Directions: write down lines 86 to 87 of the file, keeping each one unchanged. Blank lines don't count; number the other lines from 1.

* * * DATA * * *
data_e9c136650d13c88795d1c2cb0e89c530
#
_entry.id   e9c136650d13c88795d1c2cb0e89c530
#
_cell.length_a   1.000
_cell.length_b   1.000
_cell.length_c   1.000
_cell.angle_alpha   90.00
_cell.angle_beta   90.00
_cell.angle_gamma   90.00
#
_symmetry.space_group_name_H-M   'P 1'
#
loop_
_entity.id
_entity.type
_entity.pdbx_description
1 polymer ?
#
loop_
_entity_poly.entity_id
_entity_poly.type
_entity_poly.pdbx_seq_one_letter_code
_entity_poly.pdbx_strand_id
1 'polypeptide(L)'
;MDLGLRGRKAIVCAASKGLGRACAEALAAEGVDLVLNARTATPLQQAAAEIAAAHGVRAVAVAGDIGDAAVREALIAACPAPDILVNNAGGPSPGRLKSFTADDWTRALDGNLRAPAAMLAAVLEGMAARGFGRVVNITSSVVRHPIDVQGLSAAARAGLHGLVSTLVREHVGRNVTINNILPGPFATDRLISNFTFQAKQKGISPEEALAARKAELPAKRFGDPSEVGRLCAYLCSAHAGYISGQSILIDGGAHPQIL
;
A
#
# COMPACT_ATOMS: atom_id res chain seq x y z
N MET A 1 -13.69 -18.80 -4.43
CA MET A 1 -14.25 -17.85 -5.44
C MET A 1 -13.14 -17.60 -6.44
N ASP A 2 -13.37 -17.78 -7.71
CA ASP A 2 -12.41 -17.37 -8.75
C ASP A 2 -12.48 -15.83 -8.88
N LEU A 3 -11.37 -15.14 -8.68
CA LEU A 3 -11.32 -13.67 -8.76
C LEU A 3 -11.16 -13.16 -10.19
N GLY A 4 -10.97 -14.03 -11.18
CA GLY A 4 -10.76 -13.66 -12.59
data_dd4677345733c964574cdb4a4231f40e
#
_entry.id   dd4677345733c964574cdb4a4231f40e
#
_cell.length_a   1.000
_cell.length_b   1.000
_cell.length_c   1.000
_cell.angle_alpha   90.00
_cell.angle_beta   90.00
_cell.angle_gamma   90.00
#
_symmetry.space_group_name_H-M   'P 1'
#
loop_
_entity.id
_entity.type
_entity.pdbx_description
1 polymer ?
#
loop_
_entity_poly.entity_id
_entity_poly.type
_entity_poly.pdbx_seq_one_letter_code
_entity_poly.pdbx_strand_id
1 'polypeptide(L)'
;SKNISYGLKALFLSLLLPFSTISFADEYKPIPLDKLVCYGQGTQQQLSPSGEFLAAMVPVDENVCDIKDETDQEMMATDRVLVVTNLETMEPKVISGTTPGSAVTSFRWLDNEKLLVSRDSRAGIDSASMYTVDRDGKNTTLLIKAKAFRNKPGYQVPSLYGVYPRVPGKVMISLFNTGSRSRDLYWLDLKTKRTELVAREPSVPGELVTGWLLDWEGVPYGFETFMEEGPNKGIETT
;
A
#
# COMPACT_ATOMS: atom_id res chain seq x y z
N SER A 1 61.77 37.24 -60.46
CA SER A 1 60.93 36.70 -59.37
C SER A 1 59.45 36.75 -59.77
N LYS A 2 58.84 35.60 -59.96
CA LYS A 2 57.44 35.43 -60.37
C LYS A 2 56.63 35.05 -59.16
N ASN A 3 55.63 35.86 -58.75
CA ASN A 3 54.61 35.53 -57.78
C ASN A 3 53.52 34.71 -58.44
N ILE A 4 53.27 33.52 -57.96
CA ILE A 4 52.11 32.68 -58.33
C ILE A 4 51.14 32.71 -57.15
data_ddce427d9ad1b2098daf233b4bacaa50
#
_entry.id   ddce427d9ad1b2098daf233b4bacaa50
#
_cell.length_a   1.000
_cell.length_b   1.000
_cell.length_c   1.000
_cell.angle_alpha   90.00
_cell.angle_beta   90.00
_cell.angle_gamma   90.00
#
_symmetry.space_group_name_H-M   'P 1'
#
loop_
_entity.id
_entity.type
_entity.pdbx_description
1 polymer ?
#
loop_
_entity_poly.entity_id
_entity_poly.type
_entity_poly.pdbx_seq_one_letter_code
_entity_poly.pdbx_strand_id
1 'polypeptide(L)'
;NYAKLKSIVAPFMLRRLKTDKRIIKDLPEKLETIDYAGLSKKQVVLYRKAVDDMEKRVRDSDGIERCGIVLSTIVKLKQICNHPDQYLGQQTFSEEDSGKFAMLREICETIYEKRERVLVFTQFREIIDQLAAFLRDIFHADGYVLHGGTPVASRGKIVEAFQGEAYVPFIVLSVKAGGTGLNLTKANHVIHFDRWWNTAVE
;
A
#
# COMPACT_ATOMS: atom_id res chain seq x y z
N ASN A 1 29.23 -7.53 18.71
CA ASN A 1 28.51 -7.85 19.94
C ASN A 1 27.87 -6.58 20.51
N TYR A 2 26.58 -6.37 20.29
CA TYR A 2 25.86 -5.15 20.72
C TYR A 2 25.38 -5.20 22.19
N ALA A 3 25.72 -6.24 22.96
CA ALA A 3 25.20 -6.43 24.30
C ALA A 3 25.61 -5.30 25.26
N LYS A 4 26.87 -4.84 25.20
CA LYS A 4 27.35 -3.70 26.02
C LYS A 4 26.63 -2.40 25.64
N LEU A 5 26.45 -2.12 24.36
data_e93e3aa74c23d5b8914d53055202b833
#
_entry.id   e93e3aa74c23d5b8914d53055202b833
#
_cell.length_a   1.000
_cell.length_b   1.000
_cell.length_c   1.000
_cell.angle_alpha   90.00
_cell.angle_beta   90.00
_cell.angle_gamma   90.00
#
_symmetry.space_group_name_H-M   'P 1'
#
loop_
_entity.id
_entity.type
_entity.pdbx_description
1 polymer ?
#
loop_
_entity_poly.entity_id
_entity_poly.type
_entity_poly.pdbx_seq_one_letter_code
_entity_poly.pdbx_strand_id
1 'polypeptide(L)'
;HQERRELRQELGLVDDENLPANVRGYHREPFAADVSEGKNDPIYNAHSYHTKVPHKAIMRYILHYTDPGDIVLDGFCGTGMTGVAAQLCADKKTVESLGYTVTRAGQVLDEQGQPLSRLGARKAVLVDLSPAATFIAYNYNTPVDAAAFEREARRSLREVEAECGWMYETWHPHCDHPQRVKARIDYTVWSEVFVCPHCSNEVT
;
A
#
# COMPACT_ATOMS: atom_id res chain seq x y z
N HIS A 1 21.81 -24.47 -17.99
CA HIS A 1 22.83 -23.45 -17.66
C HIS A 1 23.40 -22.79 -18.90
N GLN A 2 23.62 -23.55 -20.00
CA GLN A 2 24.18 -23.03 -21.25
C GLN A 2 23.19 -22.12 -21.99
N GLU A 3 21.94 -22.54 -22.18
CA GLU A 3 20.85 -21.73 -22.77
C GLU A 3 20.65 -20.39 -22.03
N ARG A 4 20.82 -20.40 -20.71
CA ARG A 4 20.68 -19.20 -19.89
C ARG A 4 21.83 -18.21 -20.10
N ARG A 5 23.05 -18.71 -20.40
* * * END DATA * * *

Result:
_entry.id   ddce427d9ad1b2098daf233b4bacaa50
#